Who Invented the 30 Day Trial Anyhow?

This morning after posting a tweet, I noticed I had some new followers on Twitter. In this event I normally look at the new followers, decide if I want to follow them or directly message, or ignore completely.

But today the new followers notification sparked a curiosity about my stats in general as a Twitter user.

Ever since reading this post about tools for Social Media Managers I’ve created accounts with those social media account tools, and had a bunch of fun dashboards to look at and gain new insights from on my social media accounts with Pinterest, Facebook, Twitter, Tumblr, Instagram and more.

So, today, instead of looking at the new followers I’d gotten I wanted to head over to Sprout Social, one of several social monitoring tools recommended in that post.

What I discovered when getting over to Sprout was, my 30 day free trial with them was over.

Trial is over

It was curious that the trial was already over, because I have probably looked at my Sprout Dashboard 3 times since I started the trial.

After opening the account I got some emails from them with customer success managers offering to help me and nudging me to learn more about their tool.

Your New Sprout Social Trial Getting Started tomhillard gmail.com Gmail

I declined the help, maybe after finding some useful stuff on my own, I might want a more thorough introduction was my thinking. Also, when I started the account it took 2–3 days for my Facebook, Instagram, and Twitter accounts that I connected to be analyzed. This waiting step is a big obstacle in gaining new users. I believe people have an expectation to be excited about a product when they start it. At least, in the generalist pool that’s the case. Specialists know better and probably already have much more information about what to expect when they get started with a new product. But for a guy like me who has had no recommendations to use this Sprout dashboard except from a blog post, I didn’t know what to expect, nor did I really want to wait three days to start using it. But I did anyways.

After three days, there really wasn’t much data to look at. I know I’m not the biggest tweeter out there, I only post a photo on Instagram ever week or so, and my facebook is really not a business tool, just friends family, and a photography page, so I don’t have many people liking, commenting, or sharing/retweeting my posts, but really, the data was little or not useful at all. There was a good reason for that though, Sprout like a lot of these social monitoring tools are useful for tracking events in time, and changes over time, there isn’t much you can do except get an overview of your follower count, and some demographic data on those followers like the gender breakdown. Honestly I’d explain more about what data they do give you, but I can’t access my account at the moment. (play sad trombone here)

This whole shut out at 30 day trial ending thing really got me thinking. It created a reaction in me.

In the past, this moment of 30-day-trial-ending-before-proper-analysis-is-achieved has just been a turn off. In that case, I walk away, unless one of the many “come back to us” emails I would get down the road was really convincing, I just didn’t bother to look again, I wasn’t terribly informed about the product, but if someone asked I probably say I didn’t find it useful.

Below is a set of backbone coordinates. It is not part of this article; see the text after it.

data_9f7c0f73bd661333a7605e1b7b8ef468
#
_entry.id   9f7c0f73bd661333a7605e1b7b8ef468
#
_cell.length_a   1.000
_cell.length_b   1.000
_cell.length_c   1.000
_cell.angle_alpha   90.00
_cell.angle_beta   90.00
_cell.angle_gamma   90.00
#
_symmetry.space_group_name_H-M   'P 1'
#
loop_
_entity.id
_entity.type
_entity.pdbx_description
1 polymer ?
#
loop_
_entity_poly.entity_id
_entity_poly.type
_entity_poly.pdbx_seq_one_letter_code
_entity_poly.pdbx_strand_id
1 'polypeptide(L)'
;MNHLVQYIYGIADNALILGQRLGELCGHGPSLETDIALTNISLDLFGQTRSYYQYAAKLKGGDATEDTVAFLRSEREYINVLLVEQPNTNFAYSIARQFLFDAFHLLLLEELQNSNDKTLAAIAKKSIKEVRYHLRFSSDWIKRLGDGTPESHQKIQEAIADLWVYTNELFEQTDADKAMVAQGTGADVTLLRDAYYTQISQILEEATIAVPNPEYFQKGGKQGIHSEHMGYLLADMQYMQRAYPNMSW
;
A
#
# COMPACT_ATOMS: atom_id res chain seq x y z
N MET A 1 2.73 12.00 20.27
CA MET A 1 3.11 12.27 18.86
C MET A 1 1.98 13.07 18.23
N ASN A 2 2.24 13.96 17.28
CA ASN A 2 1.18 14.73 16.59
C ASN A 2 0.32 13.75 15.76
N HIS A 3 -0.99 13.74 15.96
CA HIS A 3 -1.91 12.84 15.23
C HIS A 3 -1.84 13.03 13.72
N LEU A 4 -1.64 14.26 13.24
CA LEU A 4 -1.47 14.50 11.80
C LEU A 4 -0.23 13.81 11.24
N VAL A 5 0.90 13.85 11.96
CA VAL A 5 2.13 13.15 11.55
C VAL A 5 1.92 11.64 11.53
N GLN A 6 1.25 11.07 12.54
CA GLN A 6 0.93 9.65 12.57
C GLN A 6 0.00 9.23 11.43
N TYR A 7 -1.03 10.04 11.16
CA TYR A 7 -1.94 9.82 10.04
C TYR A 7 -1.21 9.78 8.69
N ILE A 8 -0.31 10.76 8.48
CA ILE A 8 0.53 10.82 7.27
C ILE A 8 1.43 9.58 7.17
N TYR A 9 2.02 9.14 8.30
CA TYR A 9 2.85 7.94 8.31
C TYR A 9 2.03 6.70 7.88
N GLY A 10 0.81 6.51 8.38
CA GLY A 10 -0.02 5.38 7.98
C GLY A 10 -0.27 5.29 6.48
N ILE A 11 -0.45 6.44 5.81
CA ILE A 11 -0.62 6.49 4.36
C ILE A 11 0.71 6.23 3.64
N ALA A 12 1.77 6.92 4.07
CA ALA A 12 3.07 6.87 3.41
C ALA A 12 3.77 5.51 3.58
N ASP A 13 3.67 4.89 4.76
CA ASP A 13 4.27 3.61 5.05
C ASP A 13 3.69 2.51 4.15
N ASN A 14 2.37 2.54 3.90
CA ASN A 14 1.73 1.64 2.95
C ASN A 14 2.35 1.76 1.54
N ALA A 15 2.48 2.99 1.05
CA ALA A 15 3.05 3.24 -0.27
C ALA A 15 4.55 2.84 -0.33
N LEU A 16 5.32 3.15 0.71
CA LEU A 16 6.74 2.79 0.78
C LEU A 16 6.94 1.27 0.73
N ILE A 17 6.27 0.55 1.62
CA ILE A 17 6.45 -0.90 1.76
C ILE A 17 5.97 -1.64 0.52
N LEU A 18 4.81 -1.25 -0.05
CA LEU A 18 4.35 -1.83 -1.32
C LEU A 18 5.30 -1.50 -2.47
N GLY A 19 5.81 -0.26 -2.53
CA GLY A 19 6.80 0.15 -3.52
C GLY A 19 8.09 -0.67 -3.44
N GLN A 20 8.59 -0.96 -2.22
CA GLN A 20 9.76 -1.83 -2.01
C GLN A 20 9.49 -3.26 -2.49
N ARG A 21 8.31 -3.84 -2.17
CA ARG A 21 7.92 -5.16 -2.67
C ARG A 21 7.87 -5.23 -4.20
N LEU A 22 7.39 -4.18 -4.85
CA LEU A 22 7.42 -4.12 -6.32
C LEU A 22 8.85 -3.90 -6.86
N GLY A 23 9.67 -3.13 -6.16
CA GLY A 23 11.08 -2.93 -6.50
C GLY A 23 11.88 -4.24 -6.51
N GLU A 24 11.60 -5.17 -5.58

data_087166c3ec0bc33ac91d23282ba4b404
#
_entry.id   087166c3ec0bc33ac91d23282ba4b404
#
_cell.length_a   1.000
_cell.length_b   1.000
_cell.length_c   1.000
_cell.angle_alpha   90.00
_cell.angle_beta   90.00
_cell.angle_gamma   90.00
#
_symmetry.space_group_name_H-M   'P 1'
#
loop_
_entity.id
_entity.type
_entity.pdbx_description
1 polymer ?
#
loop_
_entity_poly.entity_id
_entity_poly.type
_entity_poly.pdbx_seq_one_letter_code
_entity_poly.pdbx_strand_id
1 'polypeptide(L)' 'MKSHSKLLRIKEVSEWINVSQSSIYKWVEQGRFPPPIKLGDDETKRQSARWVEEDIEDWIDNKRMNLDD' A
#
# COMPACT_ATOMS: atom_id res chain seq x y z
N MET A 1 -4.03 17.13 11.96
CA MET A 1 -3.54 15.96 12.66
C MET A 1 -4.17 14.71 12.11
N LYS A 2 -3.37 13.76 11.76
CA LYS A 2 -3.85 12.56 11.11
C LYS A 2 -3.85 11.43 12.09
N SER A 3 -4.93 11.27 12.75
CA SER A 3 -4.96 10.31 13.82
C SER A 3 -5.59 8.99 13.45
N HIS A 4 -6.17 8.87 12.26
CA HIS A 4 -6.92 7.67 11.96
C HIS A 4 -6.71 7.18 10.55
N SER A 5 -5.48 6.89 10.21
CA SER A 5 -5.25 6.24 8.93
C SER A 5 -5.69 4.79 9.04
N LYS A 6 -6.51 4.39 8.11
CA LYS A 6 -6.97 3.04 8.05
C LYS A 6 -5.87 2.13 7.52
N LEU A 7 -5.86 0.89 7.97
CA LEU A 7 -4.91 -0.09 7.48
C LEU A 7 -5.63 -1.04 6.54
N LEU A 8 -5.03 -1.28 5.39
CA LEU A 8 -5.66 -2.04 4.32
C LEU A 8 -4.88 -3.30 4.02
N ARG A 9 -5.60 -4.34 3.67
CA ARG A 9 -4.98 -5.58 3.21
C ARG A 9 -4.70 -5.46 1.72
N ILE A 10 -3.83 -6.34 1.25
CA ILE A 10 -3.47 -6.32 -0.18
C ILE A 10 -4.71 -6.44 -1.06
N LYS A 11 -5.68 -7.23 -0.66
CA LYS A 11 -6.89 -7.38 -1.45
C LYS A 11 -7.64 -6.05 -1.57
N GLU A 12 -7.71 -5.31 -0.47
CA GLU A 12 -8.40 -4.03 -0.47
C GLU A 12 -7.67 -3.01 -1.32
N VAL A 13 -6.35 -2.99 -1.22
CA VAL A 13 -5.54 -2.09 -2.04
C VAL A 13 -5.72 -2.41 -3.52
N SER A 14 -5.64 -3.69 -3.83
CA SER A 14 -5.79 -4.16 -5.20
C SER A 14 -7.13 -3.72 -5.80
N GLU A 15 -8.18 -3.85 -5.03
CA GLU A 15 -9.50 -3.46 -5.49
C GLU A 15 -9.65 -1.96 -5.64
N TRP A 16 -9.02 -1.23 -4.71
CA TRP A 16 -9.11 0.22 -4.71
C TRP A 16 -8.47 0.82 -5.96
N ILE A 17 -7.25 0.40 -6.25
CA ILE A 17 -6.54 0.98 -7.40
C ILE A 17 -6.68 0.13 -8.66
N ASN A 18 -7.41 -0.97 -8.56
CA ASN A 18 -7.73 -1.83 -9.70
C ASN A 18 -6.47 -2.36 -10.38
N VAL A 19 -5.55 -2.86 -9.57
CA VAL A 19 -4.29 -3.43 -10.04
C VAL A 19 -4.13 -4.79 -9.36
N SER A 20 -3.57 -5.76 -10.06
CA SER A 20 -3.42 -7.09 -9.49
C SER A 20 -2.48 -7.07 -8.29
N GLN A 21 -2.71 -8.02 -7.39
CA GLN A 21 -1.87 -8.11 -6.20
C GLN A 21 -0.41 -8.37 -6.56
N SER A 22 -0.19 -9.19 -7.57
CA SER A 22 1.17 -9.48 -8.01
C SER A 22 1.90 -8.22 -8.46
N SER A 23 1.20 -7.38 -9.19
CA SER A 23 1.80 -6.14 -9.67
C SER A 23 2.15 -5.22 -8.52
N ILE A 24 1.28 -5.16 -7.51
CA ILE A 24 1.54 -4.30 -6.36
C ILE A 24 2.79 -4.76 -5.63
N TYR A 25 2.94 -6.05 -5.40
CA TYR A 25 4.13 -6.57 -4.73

If after the ending of a 30 day trial I really believe I might learn something but wasn’t ready to spend money yet, I could use a new email address to make a new trial account. The whole pressure to sign up now or stop, just doesn’t leave a good feeling.

It forces my opinion of the product to be captured at that pay now moment, and asks me to decide.

So naturally since I hadn’t really gotten attached, my decision and forced analysis was, “this product must not be for me because I don’t feel motivated to open my wallet so I can keep using it” when they expect me to.

This paradigm of the free trial customer acquisition is very common in SaaS (software as a service) products. Sampling before buying, goes back to the beginning of time as a business strategy. Think of merchants at a market offering a sample of their food before you go in on a real purchase. But in the modern software online world, somehow, a lot of companies think that 30 days is the typical duration necessary to evaluate a process.

I’ve signed up for so many of those online services with a free trial, I just assume it’s a 30 day trial, I would be really blown away to be told I got anything else at this point. But as SaaS Marketing Strategist Peter Cohen rightfully points out in his article here, there is no magic number, the duration largely depends on the complexity and economics of the product. So why is everybody going the 30 day route? Who invented this? I’ve read dozens of marketing strategy books, and several historical non-fiction novels about the origins of modern salesmanship, I haven’t seen the initial starting point of this concept told. To be safe, I did a Google search, and also posted a question on Quora. Since those are the two lazy ways of researching such a topic and I don’t have a publishers advance to write about about it, that’s probably as far as my search will go for now.

But if there is any return on writing investment I hope to gain from this post, it’s not to discover who the creator of the 30 day product trial, it’s that companies think more carefully about what is required to fully try out and evaluate a product, and offer customers time to reach whatever metric / milestone that is, instead of this totally dumb and non-sensical 30 day period business, it just makes no sense.

In my case with Sprout, I wrote to their sales department, told them I hadn’t had enough time to evaluate the product, and if they would extend my trial I would continue using it and would be more likely to pay for the subscription after having more time.